Kogi Gov. says agricultural resources can replace oil
He said that agriculture stood as a confirmed ``Quick Win`` to bridge the funding gap created by the dwindling fortunes of crude oil and its accompanying economic challenges.
Bello stated this in Lokoja while receiving the 5th World Bank/FGN Joint Mission to Kogi on FADAMA III AF Implementation team on a three-day projects visit to the state.
The governor, who was represented by his deputy, Mr Simon Achuba, said his administration believes the almost limitless value chains in the sector (agriculture) can replace crude oil earnings 100 per cent within a decade.
``My vision and yearnings since assumption of office has been to transform Kogi State into an industrial/economic destination with the agricultural sector playing a pivotal role, particularly through massive support for cassava and rice value chains, `` he said.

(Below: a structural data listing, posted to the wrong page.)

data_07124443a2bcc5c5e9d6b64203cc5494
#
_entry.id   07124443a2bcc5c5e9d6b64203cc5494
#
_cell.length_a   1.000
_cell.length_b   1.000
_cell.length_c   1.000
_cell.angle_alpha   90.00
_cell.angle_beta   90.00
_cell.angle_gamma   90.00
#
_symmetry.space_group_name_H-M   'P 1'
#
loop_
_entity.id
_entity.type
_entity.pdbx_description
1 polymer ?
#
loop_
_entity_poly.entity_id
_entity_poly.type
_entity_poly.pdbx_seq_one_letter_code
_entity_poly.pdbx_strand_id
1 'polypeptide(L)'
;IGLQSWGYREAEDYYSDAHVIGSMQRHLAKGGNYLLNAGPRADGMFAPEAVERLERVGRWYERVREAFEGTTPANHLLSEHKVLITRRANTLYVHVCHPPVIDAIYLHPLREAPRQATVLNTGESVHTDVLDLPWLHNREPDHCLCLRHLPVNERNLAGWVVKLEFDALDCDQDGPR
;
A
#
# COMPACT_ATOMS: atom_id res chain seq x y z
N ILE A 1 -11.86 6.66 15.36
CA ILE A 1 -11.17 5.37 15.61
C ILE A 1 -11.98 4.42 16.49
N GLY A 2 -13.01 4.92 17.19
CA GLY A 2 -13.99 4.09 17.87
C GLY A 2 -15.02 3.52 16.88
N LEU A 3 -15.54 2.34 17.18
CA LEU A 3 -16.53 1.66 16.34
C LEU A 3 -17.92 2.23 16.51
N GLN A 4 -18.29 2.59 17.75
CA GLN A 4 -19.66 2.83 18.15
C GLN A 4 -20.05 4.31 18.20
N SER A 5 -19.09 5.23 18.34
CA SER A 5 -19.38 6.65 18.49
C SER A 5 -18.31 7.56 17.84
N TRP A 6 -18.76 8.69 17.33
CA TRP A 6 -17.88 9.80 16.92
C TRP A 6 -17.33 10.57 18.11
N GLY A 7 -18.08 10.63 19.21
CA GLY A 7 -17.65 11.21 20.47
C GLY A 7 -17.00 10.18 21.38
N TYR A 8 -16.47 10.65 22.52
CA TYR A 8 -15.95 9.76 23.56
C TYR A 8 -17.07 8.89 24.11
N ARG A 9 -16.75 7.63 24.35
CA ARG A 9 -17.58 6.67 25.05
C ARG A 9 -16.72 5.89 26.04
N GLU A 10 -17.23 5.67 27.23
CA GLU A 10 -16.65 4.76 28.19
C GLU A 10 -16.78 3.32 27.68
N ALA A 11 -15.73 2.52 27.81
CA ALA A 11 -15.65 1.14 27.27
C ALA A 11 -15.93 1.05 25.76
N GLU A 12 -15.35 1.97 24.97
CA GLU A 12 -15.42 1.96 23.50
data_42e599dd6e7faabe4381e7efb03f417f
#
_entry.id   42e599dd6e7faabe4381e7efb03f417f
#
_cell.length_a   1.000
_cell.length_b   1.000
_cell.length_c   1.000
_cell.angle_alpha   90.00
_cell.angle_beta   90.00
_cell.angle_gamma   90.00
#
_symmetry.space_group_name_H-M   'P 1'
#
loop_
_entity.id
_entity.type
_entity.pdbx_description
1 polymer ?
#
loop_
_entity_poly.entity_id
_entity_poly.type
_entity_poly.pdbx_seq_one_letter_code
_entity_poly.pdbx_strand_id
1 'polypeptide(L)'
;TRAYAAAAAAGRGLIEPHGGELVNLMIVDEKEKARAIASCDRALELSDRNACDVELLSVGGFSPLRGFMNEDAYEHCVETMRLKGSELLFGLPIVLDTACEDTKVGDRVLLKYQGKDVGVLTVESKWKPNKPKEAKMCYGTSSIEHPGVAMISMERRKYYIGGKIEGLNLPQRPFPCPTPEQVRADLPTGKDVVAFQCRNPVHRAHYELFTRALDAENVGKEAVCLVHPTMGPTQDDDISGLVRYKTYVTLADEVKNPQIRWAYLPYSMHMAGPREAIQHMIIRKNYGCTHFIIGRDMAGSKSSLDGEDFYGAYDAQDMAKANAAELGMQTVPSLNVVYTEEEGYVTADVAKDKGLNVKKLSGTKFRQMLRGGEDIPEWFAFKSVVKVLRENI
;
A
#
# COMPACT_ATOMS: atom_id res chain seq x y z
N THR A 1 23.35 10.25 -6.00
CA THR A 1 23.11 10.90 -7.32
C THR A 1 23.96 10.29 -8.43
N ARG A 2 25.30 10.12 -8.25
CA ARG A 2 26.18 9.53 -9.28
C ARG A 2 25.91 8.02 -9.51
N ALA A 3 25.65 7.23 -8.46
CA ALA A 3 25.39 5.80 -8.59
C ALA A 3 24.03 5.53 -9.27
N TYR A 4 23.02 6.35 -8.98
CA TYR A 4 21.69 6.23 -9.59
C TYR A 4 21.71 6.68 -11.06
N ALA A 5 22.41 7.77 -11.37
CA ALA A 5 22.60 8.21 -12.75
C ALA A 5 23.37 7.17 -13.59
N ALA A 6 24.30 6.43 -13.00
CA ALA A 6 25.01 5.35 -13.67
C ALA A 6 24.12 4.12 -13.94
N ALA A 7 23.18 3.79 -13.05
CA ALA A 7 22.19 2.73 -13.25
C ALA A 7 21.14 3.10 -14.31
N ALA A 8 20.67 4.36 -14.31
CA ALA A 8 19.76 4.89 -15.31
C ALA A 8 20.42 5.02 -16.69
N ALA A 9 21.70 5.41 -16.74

The governor expressed the determination of his government to ensure the success of the World Bank-assisted FADAMA III Additional Financing agricultural projects through prompt payment of counterpart contributions.
Bello, however, pointed out that the one hectare per farmer of the `Brown Field` was difficult to achieve without assistance on land clearing.
He, therefore, requested for an increase in land clearing allocation to Kogi by 100 per cent.
Earlier, leader of the World Bank team, Dr Salau Sheu, stressed the need for the state government to pay its counterpart contribution to provide more food and create jobs.
Sheu said the bank would continue to support agriculture and rural development in the state.
He observed that the dwindling revenue from crude oil should serve as a wake-up call to all Nigerians to take agriculture more seriously.
In his speech, FADAMA National Coordinator, Dr Gbenga Arokoyo, said the cassava specie being produced by FADAMA farmers in the state had the best quality starch content.
Arokoyo called on the government to facilitate the establishment of more cassava processing plants in the state to provide the needed market for farmers.
He said farmers were spending what would have been their gains on transportation of the produce to other states for processing.
JOIN OUR PULSE COMMUNITY!
Eyewitness? Submit your stories now via social or: